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By Rich Ehisen |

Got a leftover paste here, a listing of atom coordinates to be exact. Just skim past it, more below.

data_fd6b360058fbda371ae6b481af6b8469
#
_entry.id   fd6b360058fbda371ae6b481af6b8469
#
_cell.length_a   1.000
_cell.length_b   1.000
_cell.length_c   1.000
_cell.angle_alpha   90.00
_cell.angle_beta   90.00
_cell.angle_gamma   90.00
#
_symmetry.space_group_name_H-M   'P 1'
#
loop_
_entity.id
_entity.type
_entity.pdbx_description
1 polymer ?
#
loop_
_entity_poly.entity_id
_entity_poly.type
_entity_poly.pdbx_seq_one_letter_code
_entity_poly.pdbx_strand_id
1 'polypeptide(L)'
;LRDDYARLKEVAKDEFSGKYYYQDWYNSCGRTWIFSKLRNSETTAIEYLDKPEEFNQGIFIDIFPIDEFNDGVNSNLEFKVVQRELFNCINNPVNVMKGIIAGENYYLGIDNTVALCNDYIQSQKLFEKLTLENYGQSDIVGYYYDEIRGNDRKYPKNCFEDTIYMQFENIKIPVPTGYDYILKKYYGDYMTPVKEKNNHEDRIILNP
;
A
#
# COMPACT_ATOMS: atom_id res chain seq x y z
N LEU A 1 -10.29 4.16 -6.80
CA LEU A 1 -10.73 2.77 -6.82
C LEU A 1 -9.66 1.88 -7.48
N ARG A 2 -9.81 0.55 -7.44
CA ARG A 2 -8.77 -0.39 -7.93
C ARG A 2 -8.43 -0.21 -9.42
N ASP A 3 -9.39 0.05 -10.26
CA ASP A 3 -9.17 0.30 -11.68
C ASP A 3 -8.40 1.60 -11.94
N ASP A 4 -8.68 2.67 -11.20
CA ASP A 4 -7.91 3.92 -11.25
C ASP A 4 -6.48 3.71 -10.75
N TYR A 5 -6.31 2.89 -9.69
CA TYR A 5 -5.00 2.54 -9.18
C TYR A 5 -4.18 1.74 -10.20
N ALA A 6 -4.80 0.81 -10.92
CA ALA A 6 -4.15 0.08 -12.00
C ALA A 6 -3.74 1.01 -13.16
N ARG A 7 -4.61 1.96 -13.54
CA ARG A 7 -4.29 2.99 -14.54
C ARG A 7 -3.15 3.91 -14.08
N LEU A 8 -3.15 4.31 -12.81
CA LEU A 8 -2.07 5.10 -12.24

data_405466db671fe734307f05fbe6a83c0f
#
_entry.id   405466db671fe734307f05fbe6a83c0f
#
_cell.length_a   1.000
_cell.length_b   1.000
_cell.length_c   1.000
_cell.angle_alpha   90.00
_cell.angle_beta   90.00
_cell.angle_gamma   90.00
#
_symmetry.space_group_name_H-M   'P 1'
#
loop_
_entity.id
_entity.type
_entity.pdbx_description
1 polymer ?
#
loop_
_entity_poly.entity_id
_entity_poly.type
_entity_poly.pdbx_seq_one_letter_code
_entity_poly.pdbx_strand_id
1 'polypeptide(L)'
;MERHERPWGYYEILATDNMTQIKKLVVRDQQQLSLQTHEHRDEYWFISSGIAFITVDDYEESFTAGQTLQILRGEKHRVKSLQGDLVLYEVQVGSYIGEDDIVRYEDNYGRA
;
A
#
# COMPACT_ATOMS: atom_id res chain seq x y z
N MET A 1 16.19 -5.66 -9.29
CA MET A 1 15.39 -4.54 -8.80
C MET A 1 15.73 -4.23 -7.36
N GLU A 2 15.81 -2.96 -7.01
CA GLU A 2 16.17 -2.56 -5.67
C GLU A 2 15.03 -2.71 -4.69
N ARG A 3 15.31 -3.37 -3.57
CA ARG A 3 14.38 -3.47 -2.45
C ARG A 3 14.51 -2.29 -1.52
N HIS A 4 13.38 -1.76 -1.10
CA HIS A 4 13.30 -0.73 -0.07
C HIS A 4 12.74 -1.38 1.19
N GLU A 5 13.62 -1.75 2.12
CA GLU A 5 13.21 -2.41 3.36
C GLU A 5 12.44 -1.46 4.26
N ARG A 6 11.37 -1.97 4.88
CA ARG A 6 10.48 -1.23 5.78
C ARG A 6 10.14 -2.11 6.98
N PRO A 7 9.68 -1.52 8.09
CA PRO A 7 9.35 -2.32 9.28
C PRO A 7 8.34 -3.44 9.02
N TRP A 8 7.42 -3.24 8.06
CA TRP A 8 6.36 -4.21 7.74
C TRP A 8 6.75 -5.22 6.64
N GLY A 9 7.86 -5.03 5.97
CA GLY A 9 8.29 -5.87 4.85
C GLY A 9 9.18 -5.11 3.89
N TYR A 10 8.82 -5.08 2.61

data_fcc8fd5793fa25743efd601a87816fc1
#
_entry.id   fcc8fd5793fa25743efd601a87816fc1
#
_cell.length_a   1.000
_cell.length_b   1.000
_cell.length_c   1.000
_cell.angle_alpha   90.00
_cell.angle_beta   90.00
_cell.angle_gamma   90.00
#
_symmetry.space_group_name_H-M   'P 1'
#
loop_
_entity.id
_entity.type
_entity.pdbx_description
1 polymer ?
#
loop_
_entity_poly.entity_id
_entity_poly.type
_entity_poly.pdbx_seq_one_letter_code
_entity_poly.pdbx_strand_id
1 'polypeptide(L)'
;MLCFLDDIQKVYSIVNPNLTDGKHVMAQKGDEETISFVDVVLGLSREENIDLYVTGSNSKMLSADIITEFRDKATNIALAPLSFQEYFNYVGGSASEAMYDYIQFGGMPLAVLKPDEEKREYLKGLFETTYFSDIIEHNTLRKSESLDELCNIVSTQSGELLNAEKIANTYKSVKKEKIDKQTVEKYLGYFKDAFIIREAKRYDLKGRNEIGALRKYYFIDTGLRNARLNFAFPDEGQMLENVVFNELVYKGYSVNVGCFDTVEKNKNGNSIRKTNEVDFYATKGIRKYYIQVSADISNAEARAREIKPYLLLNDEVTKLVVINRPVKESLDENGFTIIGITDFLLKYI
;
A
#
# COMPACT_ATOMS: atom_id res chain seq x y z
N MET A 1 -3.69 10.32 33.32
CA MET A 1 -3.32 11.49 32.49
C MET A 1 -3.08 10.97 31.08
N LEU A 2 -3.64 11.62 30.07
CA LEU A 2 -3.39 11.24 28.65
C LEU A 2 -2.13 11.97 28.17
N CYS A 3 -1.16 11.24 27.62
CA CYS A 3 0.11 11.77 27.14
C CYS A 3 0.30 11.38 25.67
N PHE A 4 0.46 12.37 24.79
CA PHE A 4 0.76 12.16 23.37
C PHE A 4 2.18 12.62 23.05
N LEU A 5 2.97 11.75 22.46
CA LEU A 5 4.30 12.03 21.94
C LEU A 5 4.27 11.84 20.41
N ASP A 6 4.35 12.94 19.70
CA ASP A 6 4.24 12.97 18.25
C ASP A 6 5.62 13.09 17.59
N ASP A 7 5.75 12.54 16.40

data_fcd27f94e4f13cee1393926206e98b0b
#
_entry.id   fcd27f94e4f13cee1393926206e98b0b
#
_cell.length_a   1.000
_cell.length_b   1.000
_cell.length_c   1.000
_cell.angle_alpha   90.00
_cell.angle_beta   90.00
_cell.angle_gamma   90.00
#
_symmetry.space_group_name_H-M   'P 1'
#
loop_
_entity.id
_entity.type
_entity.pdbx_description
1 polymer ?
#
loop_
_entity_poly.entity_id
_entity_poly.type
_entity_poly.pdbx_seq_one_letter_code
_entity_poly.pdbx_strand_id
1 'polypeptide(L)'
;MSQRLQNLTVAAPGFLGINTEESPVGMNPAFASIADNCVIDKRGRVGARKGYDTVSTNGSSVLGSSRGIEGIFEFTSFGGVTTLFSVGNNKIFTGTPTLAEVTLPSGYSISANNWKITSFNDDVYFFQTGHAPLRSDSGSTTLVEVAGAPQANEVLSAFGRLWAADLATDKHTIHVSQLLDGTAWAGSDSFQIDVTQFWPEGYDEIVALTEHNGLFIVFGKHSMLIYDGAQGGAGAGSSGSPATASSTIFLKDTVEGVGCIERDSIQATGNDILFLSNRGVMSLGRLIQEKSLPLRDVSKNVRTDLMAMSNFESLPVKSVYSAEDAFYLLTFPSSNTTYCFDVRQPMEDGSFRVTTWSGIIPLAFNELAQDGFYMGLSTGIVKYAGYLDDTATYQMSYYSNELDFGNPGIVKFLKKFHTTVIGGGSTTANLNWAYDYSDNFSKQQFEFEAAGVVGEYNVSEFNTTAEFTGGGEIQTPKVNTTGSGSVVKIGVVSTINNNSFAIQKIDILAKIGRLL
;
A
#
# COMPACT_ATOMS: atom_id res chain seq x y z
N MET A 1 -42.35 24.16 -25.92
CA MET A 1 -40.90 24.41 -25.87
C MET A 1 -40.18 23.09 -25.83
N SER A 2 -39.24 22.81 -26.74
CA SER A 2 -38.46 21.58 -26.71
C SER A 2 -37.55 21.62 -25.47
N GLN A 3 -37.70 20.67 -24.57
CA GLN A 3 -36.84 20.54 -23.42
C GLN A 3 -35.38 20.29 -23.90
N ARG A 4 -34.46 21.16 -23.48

Note: On Nov. 4, 46 states will hold legislative elections, while 36 will elect or retain a governor. Meanwhile, 41 states will also weigh in on a wide range of ballot measures addressing some of the most controversial issues of the year, including abortion, marijuana use and the minimum wage. Over the next several weeks the SNCJ staff will preview some of what voters face on Election Day, with specific looks at a few of the more contentious ballot measures and races from around the country. When President Barack Obama signed the Affordable Care Act into law in 2010, California embraced it with unbridled enthusiasm and began quickly passing legislation to implement it. This included creating the nation's first state-run health benefits exchange: an online marketplace where consumers could quickly and easily shop for health plans that best fit their needs and their pocketbooks, assured that the exchange — Covered California — had already done the hard work of thoroughly vetting plans for both quality and price. But four years later, the debate over how to best accomplish those dual goals is still raging, now in the form of Proposition 45, a ballot measure that would require most health insurance rate hikes to be approved not by Covered California or even lawmakers, but by the office of the state Insurance Commissioner. The brainchild of a group called Consumer Watchdog — a consumer rights advocacy group that has previously been the driving force behind similar regulation of automotive and homeowners insurance rates in the Golden State — the measure would grant the Commissioner final say over individual and small group rates, though not over those paid by large employers. To date, it has received strong support from current California Insurance Commissioner Dave Jones (D) as well as consumer groups, some unions, the state Democratic Party and both of the state's U.S. Senators, Democrats Dianne Feinstein and Barbara Boxer. Jones, the measure's most vocal supporter, argues it would put California on par with 35 other states that already allow their insurance commissioner to reject excessive health rate hikes. He says it would also plug a critical hole in the ACA's structure that allows state health officials to review proposed rate hikes but grants them no power to reject those they deem to be out of line. Jones contends that has kept him from blocking hikes he says have climbed by as much as 185 percent on some families in recent years. "We have rate review authority and both my office and the Department of Managed Health Care use it, but the insurers just go ahead and charge those rates anyway," he says. "And there's nothing in the ACA or our state laws that let me do anything to stop it." But the measure has also met fierce opposition from a plethora of opponents, including the state GOP, health insurers, numerous medical provider groups — including the California Medical Association and the California Hospitals Association — and the California Chamber of Commerce. Several members of Covered California's governing board have also made clear their opposition, arguing it would undermine their ability to negotiate plan options and rates with the insurers who sell policies through the exchange. Imagine, they argue, months of negotiations to reach agreement with an insurer on a suite of plans and prices, only to have it all fall apart if Jones or an ensuing commissioner rejects it all after the fact. And as worded, they say, Prop 45 could conceivably allow Jones final say over not just rates, but things like provider networks as well. Susan Kennedy, a Democrat who once served as chief of staff to Gov. Arnold Schwarzenegger (R), has been the most vocal, arguing during a recent board meeting that Prop. 45 would "end up hurting Californians, hurting consumers, increasing costs, and it will damage healthcare reform, perhaps permanently, perhaps fatally, in California and I think perhaps nationally." Others on the board, including Chairwoman Diana Dooley, the state's current Secretary of Health and Human Services, have expressed their own, though somewhat less fatalistic, complaints about the measure. Even so, on Sept. 18 the board voted against taking an official stance on the measure, opting to stay out of the political scrum. Opponents have other serious concerns as well. Some contend it would grant far too much power to one person; while others point to a facet of the proposition that would allow third party "intervenors" to get involved in rate cases that are under review by the Department of Insurance, a lucrative proposition that allows them to charge the state as much as $675 per hour. Consumer Watchdog has in fact been a regular intervenor on other insurance issues for more than two decades, and has collected more than $14 million in fees from the state since 1990. Micah Weinberg, a consultant with the Bay Area Council, a business group that opposes Prop 45, also refutes the claim that the measure would only bring California on par with the 35 other states that allow the insurance commissioner to reject health insurance rate hikes. "In reality, this is a case where 35 equals 0," he says. "No other state has what Prop 45 would set up. None." Weinberg says none of the states has a provision like the one in Prop 45 that would allow private entities like Consumer Watchdog to sue the commissioner if they disagree with his or her rulings on rates. In other states, the commissioner is also the final say on rate hikes; under Prop 45 it is unclear whether the California Department of Managed Health Care would continue to be involved in rate reviews. If so, that would mean yet another layer of bureaucracy involved in the process, which no other state has. Most other states also do not have "active purchasing" exchanges, i.e. their exchanges do not negotiate rates and product offerings the way California does. "Those are huge differences," he says. Those arguments appear to be gaining traction with potential voters. After a fast start that saw it polling at 69 percent approval, a California Field Poll released on Sept. 11 showed support dropping to just 41 percent. The road is likely to be even tougher going forward. Opponents, led by a group called Californians Against Higher Health Care Costs — in reality a coalition of health insurers like Kaiser Permanente, Anthem Blue Cross, Blue Shield and others — has collected almost $38 million to fight the measure, roughly eight times what its supporters have gathered.